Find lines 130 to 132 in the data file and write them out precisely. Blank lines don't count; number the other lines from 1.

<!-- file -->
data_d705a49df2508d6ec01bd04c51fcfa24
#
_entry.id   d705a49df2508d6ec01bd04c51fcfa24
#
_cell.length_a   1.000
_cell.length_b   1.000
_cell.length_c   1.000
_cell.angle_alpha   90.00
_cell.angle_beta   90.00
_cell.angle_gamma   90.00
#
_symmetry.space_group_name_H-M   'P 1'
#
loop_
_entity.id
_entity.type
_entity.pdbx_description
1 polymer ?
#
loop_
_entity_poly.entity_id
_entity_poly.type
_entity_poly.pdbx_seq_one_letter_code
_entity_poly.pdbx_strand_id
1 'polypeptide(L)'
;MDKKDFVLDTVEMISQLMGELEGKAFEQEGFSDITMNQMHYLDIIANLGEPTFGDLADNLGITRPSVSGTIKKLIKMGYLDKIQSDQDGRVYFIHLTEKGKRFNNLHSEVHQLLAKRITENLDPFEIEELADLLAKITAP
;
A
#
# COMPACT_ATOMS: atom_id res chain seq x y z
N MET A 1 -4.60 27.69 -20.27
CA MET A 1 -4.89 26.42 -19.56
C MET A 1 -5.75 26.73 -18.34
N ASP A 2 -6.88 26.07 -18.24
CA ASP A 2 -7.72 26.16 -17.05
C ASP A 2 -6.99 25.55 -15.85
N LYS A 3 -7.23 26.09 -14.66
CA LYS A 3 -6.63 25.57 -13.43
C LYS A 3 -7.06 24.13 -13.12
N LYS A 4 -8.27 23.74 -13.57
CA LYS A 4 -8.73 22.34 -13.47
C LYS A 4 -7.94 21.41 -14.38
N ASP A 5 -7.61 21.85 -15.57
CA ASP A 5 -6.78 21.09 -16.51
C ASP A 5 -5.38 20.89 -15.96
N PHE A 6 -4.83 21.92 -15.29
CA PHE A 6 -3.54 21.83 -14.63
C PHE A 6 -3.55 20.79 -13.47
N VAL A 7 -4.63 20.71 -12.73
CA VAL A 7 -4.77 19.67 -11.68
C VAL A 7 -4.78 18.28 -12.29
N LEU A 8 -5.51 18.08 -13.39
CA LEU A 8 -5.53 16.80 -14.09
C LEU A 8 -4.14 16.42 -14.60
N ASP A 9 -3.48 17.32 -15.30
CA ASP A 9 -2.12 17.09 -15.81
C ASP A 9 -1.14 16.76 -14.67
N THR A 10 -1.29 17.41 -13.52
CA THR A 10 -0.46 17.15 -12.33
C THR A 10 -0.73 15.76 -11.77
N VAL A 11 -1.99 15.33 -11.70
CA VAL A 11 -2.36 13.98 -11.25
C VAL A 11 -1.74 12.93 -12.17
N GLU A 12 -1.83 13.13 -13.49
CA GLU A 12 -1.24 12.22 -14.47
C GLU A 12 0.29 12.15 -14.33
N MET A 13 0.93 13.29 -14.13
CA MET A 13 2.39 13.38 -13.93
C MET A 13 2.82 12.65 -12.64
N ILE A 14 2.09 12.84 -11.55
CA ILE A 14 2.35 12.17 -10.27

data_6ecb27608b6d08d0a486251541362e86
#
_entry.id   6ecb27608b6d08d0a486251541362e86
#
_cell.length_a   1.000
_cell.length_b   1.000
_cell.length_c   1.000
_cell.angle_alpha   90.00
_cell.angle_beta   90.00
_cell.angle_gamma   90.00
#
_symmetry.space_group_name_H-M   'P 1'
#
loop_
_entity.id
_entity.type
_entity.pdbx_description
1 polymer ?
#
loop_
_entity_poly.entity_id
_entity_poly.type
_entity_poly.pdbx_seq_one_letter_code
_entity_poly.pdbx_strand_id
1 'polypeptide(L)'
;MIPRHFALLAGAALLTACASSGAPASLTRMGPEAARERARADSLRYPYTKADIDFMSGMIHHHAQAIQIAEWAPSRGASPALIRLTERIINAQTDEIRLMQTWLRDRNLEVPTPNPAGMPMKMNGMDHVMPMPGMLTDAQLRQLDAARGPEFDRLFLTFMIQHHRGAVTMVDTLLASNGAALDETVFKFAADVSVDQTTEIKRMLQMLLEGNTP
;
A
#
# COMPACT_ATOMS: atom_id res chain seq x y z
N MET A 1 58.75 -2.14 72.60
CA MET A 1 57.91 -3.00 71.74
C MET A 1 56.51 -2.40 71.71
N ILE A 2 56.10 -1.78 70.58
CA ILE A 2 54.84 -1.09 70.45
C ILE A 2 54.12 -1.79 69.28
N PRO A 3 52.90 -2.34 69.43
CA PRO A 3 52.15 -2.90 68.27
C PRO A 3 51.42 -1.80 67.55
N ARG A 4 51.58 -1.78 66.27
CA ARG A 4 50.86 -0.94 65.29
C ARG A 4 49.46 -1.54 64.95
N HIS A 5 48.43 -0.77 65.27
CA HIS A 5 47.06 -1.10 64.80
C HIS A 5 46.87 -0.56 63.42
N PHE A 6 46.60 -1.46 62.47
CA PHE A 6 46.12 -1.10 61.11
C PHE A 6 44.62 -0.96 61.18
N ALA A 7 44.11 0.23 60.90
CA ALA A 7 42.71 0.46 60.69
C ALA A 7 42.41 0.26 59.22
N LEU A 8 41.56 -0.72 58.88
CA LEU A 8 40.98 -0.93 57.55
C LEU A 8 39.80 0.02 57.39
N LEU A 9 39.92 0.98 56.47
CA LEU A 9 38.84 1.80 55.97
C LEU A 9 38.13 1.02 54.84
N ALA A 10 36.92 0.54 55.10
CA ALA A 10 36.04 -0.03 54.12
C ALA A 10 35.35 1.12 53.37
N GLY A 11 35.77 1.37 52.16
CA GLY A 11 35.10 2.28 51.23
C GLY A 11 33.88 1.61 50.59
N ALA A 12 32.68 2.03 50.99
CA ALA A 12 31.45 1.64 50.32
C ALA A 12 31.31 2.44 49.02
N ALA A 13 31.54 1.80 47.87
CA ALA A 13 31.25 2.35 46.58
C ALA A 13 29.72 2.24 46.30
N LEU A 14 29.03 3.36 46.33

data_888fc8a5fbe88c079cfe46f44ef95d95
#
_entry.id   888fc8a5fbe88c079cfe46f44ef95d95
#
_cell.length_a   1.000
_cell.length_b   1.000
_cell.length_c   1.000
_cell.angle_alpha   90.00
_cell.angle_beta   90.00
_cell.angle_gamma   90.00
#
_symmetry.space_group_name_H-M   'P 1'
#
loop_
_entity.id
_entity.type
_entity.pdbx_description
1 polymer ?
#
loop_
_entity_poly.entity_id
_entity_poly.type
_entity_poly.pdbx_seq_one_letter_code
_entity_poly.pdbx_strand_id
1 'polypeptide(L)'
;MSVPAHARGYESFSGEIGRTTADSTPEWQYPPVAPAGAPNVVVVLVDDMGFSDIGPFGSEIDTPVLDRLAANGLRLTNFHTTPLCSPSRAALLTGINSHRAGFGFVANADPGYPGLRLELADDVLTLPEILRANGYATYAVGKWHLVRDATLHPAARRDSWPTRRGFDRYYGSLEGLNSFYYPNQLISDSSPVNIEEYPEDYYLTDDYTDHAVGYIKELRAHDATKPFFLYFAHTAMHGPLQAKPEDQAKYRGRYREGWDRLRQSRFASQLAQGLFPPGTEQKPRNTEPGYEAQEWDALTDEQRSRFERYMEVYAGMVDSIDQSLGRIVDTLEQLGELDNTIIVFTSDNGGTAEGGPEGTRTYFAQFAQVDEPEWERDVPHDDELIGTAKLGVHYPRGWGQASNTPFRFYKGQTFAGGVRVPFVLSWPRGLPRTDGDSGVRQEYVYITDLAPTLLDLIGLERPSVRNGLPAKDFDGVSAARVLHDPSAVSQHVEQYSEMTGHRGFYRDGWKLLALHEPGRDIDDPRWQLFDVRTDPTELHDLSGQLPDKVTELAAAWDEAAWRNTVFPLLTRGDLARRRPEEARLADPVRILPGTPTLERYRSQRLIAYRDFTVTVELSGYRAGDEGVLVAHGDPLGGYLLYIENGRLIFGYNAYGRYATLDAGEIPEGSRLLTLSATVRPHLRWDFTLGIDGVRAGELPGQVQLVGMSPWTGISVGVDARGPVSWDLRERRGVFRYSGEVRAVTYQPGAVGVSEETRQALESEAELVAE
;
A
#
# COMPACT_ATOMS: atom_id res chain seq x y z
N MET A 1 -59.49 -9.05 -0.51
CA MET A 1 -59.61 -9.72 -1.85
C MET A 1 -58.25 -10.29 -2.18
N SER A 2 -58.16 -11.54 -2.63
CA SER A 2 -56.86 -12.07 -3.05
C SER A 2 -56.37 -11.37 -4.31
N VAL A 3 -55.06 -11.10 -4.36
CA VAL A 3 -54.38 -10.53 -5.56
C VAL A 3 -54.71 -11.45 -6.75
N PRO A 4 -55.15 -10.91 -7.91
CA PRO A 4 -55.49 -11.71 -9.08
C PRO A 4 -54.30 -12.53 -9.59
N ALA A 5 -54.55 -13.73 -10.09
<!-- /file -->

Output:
CA ALA A 10 36.04 -0.03 54.12
C ALA A 10 35.35 1.12 53.37
N GLY A 11 35.77 1.37 52.16